Longest shot opp possible at Casa McC is 10 yards, and 5 yards much more likely. I mix load, with two trap loads of 8s up first, then 00. The paradigm is I may need to shoot through my refrigerator, thus the 00. In actual fact, there's no difference in effect at these ranges.

I've some old #2 lead goose loads from days of yesteryear, and I may recycle them into something of around 1000 FPS, with a 1/2 oz payload. These should do well for HD, and pose LESS risk of overpenetration,as well as being quite manageable for non shotgunners to use effectively at close to very close ranges, such as occur in our houses. Will advise...

Carbon_15
December 8, 2001, 05:33 PM
thanks for all the info guys. I think I have desided to go with 2 rounds of #8 "game load" as the first out of the tube followed by 3, 2 3/4 9pellet 00 buck. My only change being going with non magnum buckshot. I thought about swithching to #1 or #2 buck (I personaly favore #1 for deer) but desided even though the penetration is less in drywall, haveing more pellets to account for made the risk equal or greater. If things are going really bad I Have 3, 3in 00buck and 2 rifled slugs in the buttstock ammo sleave. If things have deteriorated to that point, I need to start looking for a rifle and my car keys.
Like Gizmo, my longest fessable shot would be about 15 yards. Most likely, if a home invasion ever did happen, I would be huddled behind the bed, waiting on the 911 dispatch. The only time I would fire would be if the boggie man desided to plunder the BR. That shot would be about 7-8 yards.

BTW, Long time no see Giz. You probly dont remember me. last time I saw you I had a webtv addy and a different user name. If you remeber, we met at Dicks sporting goods about a year ago in the ammo department over the deal of the century on Breneke Slugs. If your supply is low, I suggest you run over there now..they just marked 'em down to $1.77 a box. I bought all they had on the floor. Make great pumpkin busters. They seem to practicly give away thier shotgun ammo stock about once a year..wonder why? Did someone tell them shells go bad...promise it wasnt me :)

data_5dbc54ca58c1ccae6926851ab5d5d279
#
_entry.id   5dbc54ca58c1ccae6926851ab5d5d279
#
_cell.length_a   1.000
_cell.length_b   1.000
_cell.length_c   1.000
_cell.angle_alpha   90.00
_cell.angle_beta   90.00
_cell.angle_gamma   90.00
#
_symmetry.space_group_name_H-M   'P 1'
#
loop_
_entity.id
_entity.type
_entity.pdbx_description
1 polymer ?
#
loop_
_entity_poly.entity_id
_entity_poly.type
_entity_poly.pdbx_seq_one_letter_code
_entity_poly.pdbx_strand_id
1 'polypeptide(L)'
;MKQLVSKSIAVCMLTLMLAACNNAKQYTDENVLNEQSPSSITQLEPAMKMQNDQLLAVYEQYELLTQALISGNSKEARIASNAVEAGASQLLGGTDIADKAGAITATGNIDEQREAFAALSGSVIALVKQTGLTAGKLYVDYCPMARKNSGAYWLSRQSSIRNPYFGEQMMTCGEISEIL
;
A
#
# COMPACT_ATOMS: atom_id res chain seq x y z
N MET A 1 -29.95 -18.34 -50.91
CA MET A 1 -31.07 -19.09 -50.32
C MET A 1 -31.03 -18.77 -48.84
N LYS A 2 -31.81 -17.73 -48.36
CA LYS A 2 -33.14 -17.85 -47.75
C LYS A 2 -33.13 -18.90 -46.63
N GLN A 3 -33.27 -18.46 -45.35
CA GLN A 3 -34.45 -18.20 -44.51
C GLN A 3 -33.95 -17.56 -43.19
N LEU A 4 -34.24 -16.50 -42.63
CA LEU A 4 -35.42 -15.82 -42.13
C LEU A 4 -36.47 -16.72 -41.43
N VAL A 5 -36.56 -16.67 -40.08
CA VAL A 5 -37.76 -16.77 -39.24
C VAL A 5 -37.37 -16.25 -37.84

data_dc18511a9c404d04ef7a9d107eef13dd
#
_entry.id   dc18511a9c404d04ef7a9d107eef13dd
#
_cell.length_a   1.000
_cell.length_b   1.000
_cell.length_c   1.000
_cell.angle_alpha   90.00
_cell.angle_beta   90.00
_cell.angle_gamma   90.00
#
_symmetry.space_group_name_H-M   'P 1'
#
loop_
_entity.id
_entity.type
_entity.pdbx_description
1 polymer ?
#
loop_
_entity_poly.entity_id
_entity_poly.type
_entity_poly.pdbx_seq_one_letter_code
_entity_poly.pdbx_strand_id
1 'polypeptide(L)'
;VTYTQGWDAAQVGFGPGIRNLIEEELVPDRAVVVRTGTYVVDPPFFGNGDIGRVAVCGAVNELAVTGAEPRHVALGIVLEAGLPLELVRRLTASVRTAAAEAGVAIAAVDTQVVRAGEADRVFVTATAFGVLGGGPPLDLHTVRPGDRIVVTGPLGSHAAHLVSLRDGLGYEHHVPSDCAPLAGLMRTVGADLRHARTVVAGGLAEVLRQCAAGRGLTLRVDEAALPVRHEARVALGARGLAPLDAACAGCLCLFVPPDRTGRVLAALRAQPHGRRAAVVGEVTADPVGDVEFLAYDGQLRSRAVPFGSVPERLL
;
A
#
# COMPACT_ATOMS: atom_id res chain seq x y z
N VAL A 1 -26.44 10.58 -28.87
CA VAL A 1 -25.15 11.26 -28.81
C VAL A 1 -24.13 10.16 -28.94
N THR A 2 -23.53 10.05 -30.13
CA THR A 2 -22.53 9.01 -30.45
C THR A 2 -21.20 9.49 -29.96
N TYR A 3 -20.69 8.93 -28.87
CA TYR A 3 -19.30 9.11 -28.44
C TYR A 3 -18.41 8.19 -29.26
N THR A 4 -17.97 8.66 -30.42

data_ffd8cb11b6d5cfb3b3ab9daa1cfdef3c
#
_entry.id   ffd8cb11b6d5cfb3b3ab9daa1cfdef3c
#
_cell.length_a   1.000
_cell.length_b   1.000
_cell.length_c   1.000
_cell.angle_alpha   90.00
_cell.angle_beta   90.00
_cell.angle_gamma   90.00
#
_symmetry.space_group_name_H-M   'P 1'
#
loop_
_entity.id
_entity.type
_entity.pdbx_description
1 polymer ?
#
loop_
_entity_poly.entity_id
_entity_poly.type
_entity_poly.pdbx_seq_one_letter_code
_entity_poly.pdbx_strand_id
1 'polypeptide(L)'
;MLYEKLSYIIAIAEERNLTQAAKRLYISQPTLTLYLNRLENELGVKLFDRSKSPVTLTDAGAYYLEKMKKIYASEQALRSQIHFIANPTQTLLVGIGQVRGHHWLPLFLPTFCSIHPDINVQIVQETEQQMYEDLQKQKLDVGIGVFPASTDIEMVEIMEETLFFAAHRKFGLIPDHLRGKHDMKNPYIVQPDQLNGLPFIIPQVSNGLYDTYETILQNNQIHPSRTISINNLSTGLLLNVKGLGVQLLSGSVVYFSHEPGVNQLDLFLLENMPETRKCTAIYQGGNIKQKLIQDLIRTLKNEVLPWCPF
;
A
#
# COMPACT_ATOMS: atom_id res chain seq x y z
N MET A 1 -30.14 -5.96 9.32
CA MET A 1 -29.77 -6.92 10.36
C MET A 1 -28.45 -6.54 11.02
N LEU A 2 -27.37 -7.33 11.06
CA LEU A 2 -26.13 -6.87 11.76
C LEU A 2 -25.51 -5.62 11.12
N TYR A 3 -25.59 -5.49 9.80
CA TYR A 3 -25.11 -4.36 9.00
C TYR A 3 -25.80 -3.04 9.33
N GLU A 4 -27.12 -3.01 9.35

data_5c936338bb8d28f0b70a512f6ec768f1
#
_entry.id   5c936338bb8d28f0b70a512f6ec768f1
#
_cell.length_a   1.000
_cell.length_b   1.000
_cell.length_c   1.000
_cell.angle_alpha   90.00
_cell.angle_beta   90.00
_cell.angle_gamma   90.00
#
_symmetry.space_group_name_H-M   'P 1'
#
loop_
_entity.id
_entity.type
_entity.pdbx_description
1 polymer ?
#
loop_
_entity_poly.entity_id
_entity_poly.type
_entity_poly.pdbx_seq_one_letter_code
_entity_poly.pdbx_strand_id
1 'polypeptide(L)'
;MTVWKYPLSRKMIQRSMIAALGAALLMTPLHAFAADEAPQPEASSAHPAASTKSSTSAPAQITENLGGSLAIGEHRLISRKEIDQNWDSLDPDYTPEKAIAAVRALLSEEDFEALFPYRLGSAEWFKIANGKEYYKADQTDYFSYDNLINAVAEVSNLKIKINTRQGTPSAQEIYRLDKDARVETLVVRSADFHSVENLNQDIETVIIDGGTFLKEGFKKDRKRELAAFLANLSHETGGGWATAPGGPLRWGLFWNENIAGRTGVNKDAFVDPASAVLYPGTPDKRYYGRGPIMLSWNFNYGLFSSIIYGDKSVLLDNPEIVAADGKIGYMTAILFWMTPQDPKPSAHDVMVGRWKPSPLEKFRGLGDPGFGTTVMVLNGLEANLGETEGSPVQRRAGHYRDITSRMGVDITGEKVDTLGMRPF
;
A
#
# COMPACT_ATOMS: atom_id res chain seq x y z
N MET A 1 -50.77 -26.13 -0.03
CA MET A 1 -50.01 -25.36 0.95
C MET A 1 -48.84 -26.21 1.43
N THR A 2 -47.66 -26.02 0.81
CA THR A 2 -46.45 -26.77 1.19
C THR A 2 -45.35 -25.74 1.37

We really shoule get some lunch or go fire a few rounds over at MidCarolina (I finaly joined) some time.

Jason Weaver
P.S. If you remember my Wife that was with me at Dick's...she is about 5 monthes pregnant with my first baby now.

Kingcreek
December 8, 2001, 06:46 PM
I live out in the 'sticks' with no neighbors (thankfully!) so where the round ends up is of less concern. I load my 870 slug gun with high brass 4s followed by a pair of 00 buck. It gets pressed into duty fairly regularly for varmint control and the 4s do well at all reasonable ranges. Got 1 of 2 coyotes fighting over what was left of a kitty in the front yard, coons, groundhogs, etc. In a HD situation I feel adequately prepared.

Bowser
December 9, 2001, 12:51 AM
YOU MUST PATTERN YOUR OWN GUN.

I kept 2 rounds of #8 followed by buckshot for years, before talking to a cop with 24 years experience in a rough part of town.

I then patterned my 18 inch barrelled Rem 870 non man-sized targets at 7 yards. My #8 shot I had a circular pattern 36" in diameter - yes 36 inches.

Utterly useless in MY gun.

I have switched to pure buckshot ever since.

In my case birdshot is for birds only. In my 26" and 28" barrelled guns, #8 would be perfect, but not in my HD 870.

The best solution to over penetration worries is practice and effective HD lessons. Be sure of your target and hit it solidly in the center. No worries about penetration.
For night time, put a surefire light on your shotgun - if anyone thinks $210 for one is expensive, then imagine shooting your kid by mistake.

Take care,

Bowser.

Dave McC
December 9, 2001, 08:58 AM
Thanks, Erick. That article mentioned the COs move in pairs, one Mini, one 870, both lanyarded to the Officers, along with sidearms.

I had reservations about shotgun use in an environment that "Target Rich", but a Ca CO on the old Prodigy BB reported no probs...

Carbon_15
December 9, 2001, 11:50 AM
Surefire fore-end..got it. have had one on my HD shotguns for about 3 years now. Cought alot of flack before this whole tactical flashlight phase caught on.
My new shotgun and the old one has a Full choke, so #8 at 15 yards threw about a 15in pattern, about 8 inches at 7 yards. Seemed pretty effective to me, especialy to the face and throte

Cosmoline
December 9, 2001, 12:16 PM
"The best solution to over penetration worries is practice and effective HD lessons. Be sure of your target and hit it solidly in the center."

That's the key! Most shooters are way too concerned about "overpenetration" and not nearly concerned enough about hitting and dropping the target with one shot. No. 2 is my choice.